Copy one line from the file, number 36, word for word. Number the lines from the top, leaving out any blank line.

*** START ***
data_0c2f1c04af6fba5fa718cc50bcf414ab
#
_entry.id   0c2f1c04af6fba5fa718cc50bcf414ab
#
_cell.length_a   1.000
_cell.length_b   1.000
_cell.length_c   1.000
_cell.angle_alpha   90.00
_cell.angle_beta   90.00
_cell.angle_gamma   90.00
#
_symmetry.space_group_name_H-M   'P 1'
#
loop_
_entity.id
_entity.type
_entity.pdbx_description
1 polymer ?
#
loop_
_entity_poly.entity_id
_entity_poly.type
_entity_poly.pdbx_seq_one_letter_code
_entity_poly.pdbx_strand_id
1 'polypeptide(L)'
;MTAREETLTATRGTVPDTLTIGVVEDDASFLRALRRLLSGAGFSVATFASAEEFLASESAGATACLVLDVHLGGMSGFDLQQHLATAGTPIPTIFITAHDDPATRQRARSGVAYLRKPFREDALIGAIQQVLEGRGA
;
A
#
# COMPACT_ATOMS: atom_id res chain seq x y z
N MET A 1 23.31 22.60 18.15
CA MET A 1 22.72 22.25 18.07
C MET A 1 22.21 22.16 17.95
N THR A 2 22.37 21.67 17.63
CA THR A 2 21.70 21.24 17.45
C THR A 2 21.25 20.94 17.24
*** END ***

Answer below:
C THR A 2 21.25 20.94 17.24